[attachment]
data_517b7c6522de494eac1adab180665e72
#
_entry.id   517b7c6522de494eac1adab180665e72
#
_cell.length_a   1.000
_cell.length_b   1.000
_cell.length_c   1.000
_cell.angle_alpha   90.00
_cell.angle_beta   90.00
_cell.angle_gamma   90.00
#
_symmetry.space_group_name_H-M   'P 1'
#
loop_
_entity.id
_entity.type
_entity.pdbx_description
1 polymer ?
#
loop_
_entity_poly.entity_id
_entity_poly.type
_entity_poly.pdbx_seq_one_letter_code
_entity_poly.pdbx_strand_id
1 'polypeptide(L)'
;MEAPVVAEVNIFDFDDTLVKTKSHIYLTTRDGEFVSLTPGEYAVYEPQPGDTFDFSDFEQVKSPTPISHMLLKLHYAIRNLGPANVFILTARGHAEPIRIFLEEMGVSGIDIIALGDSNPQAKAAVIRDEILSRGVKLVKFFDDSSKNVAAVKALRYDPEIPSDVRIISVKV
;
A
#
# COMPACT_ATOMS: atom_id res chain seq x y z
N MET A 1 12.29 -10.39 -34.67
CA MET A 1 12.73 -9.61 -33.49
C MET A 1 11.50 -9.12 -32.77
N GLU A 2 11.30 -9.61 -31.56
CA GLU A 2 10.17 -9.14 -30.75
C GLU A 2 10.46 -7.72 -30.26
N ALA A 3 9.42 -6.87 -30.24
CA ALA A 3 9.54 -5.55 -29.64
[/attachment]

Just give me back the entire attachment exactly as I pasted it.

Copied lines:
data_517b7c6522de494eac1adab180665e72
#
_entry.id   517b7c6522de494eac1adab180665e72
#
_cell.length_a   1.000
_cell.length_b   1.000
_cell.length_c   1.000
_cell.angle_alpha   90.00
_cell.angle_beta   90.00
_cell.angle_gamma   90.00
#
_symmetry.space_group_name_H-M   'P 1'
#
loop_
_entity.id
_entity.type
_entity.pdbx_description
1 polymer ?
#
loop_
_entity_poly.entity_id
_entity_poly.type
_entity_poly.pdbx_seq_one_letter_code
_entity_poly.pdbx_strand_id
1 'polypeptide(L)'
;MEAPVVAEVNIFDFDDTLVKTKSHIYLTTRDGEFVSLTPGEYAVYEPQPGDTFDFSDFEQVKSPTPISHMLLKLHYAIRNLGPANVFILTARGHAEPIRIFLEEMGVSGIDIIALGDSNPQAKAAVIRDEILSRGVKLVKFFDDSSKNVAAVKALRYDPEIPSDVRIISVKV
;
A
#
# COMPACT_ATOMS: atom_id res chain seq x y z
N MET A 1 12.29 -10.39 -34.67
CA MET A 1 12.73 -9.61 -33.49
C MET A 1 11.50 -9.12 -32.77
N GLU A 2 11.30 -9.61 -31.56
CA GLU A 2 10.17 -9.14 -30.75
C GLU A 2 10.46 -7.72 -30.26
N ALA A 3 9.42 -6.87 -30.24
CA ALA A 3 9.54 -5.55 -29.64